The platform, then, is the data, infrastructure, operating model, and skill sets.
Louie notes there is no one best practice to getting to the digital transformation. “There are fits and starts with technology, pilots, data integration initiatives, APIs being built-and all of that is good,” he says. “Most companies are looking for transformation with specific goals, such as patient recruitment, enabling virtual trials, identifying data sources, and safety reporting. These are all advances and should be pursued. But there is no single best practice, and nothing really will become generalizable until someone comes in, puts it together, and uses it to more effectively deliver a drug to market.”
Khedkar believes that the fits and starts and pilots, too, are a must.
“There may be a thought, ‘should I wait until a technology comes along and leapfrogs what I’m doing now?’ One thing that is clear is that technology gets faster, cheaper, and easier with time,” he says. “But waiting is a risk. You will still have old skill sets, and trying to match that to even-better technology will be detrimental. But you really need to start so that you are evolving the operating model and evolving the people.”
Louie agrees. “With all the availability of data, if you wait, you are working on an old model, which is limited,” he says. “The competitive advantage is in the moving forward.”
So how can companies sustain such momentum? As mentioned, the clouds and their various formations are more than a viable technology. Hiring chief data officers and improving employee education and governance is another way to keep moving forward.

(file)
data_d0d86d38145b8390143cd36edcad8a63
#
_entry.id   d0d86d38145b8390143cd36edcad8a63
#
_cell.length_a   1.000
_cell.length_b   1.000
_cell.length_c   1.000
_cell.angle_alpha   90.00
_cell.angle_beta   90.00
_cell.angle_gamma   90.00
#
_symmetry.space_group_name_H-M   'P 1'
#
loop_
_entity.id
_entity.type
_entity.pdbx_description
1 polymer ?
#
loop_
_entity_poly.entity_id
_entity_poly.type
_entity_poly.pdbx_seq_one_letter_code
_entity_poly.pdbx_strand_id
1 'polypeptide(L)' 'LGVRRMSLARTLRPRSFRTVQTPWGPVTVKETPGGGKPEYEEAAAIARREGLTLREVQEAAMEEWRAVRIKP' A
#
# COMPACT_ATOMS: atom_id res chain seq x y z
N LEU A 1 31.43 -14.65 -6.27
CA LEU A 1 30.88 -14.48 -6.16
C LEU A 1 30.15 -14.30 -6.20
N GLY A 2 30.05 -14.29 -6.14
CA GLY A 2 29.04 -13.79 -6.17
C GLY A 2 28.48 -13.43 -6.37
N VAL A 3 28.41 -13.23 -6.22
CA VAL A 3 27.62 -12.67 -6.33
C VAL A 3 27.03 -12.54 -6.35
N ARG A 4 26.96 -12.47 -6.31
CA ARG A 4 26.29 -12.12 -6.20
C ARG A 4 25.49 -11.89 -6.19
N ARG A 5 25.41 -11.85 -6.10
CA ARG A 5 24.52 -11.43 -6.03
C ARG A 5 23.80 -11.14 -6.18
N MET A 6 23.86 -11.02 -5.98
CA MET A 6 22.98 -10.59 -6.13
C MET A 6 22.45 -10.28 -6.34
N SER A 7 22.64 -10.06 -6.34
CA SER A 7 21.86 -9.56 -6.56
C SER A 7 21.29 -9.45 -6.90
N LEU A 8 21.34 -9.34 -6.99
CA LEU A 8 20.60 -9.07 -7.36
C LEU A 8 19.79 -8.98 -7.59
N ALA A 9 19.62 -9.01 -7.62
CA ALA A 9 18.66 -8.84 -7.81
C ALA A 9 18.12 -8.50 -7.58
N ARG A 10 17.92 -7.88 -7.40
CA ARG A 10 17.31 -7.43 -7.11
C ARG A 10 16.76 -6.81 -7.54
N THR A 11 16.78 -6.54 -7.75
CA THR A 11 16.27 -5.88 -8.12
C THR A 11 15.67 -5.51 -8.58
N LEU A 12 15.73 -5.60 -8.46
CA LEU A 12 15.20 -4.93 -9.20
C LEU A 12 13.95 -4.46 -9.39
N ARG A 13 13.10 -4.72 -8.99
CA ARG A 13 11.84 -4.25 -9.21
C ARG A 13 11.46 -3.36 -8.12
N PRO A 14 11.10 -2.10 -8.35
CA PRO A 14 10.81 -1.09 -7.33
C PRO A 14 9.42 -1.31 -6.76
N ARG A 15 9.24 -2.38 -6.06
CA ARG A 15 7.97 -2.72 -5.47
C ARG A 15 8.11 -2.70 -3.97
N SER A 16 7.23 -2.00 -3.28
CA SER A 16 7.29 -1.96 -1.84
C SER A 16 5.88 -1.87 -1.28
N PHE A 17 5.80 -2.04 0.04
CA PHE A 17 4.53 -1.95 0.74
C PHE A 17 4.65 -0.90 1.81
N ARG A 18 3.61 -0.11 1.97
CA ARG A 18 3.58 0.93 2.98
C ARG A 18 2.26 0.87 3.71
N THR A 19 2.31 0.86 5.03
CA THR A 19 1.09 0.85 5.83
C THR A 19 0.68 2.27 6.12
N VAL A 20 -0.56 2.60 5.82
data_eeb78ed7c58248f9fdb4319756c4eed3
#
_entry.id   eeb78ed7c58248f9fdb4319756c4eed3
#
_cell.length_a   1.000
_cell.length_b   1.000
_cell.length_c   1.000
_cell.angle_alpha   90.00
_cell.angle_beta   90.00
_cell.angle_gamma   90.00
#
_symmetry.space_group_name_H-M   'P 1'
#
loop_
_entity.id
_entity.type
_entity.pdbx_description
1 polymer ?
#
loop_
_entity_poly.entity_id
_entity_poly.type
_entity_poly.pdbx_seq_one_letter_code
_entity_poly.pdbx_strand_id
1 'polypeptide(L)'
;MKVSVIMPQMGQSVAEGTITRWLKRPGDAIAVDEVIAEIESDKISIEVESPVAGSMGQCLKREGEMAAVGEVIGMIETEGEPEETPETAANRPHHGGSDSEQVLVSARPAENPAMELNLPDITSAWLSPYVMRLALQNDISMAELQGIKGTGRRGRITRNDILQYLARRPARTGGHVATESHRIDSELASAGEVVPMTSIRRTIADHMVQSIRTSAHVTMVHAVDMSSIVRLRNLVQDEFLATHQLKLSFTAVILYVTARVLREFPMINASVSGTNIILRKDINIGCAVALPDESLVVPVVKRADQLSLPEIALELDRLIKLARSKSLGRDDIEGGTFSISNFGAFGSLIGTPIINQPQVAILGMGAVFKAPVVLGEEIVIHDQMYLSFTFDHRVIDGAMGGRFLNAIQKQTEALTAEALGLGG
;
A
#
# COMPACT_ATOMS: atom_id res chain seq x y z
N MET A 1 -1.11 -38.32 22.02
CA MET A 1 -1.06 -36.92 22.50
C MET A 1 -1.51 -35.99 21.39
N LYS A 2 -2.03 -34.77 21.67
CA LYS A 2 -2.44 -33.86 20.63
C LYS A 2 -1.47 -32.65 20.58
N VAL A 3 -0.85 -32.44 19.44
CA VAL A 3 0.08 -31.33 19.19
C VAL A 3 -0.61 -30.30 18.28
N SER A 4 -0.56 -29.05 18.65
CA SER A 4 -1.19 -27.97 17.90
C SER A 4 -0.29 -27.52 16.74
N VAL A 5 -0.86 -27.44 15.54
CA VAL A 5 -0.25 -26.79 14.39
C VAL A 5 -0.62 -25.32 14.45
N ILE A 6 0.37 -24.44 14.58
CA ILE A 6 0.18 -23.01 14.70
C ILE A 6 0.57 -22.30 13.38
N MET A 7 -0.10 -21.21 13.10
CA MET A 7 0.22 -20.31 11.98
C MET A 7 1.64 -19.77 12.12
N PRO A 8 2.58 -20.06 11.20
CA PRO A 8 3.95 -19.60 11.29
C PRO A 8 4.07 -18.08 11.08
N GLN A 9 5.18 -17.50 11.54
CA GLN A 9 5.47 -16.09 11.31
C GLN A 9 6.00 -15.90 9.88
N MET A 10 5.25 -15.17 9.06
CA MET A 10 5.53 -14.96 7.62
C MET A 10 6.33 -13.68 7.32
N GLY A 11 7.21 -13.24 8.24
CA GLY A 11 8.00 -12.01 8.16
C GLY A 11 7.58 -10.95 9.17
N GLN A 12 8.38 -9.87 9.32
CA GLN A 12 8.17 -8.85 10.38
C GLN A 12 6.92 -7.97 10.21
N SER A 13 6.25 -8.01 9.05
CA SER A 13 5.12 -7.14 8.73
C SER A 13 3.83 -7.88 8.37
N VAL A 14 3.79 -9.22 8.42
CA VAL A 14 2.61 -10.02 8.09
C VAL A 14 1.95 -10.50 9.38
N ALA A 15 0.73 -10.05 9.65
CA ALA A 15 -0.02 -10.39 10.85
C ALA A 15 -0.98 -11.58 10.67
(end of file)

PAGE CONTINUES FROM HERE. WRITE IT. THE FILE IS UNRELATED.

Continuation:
Khedkar also suggests that the C-suite decide where to make investments. Maybe you don’t want to be a discovery company, maybe you aren’t going to invent a new drug in the next few years. Using current digital transformation communicating with physicians on the commercial side can reportedly increase prescription sales 6%, not an insignificant impact to the revenue line.
For the smaller biopharma, Louie and Khedkar say by virtue of the size of these companies and nature of their business, they are well placed in the future pharma (i.e., no legacy systems; shorter time frames for data needs; if they are preclinical, there is no patient data, etc). The smaller companies can use CROs and service providers to be more agile, and use their systems for data. In addition, there is the availability of subscription-based data and dashboards that create an operating expense rather than a capital investment expense. Khedkar says large companies could even look to the rent model; it is that affordable.
Khedkar compares moving forward with the underlying platform pieces to muscle memory. If you don’t start using it and building it, it will become that much harder to start.
Lisa Henderson is Pharm Exec’s Editor-in-Chief. She can be reached at email@example.com